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Video helps reconstruct how Maple Park teen was killed

Updated: June 20, 2014 2:30AM



Maple Park police have determined that a young boy killed by a freight train last month likely walked up to the train to feel the power of the wind rushing past him.

Police Chief Mike Acosta said he reviewed the video surveillance of the freight train that killed 14-year old Parker Wolfsmith, a student at Kaneland Harter Middle School, on May 31.

“You see Parker approach the train, pause a moment and get closer. Unfortunately, I think he miscalculated how close he was,” Acosta said.

He said the video verifies the teen was not pushed, did not trip and that no other kids were close to him.

Acosta said it was apparent that Parker heard the approaching train’s whistle at around 9:30 p.m. May 31 when he decided to leave the yard of a friend’s home near the Liberty Street train crossing in Maple Park.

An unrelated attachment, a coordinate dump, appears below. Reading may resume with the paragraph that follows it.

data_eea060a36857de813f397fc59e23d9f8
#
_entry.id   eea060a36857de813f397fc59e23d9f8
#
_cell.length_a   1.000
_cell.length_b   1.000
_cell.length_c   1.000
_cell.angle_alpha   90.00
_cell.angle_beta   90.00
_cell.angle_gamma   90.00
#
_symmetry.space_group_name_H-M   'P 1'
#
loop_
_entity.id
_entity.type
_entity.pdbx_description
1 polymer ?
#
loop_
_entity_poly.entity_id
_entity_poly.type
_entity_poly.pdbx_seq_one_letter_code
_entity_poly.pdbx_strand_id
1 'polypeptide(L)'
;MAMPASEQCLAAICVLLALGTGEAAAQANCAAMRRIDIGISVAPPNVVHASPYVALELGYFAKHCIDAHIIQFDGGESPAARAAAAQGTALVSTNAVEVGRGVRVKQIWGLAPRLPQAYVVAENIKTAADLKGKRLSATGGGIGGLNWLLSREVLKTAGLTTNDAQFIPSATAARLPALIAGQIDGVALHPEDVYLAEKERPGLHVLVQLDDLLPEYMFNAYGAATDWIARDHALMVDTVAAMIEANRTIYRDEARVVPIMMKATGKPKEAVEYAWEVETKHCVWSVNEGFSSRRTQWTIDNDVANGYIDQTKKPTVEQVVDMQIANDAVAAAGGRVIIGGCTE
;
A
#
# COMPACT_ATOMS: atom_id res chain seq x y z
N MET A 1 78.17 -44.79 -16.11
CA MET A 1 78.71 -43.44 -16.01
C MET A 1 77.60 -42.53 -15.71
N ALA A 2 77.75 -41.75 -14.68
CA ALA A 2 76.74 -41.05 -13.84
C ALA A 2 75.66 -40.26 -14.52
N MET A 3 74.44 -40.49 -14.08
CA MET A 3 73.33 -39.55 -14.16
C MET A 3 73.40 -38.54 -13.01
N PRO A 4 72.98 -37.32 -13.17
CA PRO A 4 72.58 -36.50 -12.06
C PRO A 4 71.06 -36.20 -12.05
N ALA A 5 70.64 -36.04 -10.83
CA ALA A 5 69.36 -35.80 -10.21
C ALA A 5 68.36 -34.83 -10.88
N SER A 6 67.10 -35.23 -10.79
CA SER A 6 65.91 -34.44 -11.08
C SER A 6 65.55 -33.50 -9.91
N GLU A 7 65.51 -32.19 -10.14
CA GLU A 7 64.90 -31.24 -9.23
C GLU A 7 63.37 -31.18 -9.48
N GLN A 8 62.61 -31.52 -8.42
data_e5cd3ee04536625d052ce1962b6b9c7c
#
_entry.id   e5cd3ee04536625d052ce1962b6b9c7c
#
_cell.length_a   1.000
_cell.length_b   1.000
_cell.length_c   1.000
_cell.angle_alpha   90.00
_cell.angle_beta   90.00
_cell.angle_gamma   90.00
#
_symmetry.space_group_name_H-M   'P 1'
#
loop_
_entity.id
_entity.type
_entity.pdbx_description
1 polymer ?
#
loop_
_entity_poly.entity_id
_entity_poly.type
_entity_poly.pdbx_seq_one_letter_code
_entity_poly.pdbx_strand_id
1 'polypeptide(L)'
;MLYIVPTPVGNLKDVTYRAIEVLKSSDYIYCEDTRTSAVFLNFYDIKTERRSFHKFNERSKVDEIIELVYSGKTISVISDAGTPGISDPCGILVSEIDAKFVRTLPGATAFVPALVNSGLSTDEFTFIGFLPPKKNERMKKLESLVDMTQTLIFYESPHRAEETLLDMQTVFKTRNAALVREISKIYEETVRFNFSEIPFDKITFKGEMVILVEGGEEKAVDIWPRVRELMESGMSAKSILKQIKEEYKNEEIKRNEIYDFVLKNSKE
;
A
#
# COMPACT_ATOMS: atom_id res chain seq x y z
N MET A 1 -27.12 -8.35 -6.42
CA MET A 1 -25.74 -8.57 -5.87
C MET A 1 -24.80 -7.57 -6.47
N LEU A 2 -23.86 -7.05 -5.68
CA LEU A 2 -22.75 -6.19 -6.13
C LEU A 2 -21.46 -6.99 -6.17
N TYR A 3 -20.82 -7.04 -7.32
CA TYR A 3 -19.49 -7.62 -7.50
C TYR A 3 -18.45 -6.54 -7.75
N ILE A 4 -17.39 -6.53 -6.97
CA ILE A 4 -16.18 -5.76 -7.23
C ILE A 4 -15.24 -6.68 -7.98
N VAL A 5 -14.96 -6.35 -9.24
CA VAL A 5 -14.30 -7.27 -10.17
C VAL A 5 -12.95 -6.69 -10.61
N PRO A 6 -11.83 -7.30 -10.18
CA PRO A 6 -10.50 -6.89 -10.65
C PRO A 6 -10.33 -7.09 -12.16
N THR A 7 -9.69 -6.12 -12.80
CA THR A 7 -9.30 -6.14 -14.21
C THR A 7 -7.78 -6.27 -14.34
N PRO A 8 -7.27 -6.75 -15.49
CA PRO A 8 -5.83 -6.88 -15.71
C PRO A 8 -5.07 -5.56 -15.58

“You see the train 45 to 50 yards away and he starts walking toward the tracks, pause for a second and when the train gets closer he moves closer yet. He was struck by the front of the train,” Acosta said.

Deadly game involved?

Acosta said the Kane County Coroner’s Office determined the boy died of massive head injuries. He said they are also waiting for toxicology results that are a normal part of an investigation of a train fatality.

The police conducted interviews with Parker’s friends and parents to help determine what happened that night. Acosta said the Union Pacific railroad video surveillance has helped verify that a so-called deadly game that is trending with kids likely was involved in this incident.

“Parker and a group of kids would talk about getting close to the train while on the school bus,” Acosta said. “They called it jumping the train, but the real name of this game is breezing. The kids like to get close enough to the train to feel the wind and power of the train that pushes them back.”

Acosta said the department is looking into having a Union Pacific public safety representative come out to talk with the area’s youth about adhering to rail crossing safety signage and laws.

“The biggest thing is for parents to tell their kids to stay away from the tracks,” Acosta said.



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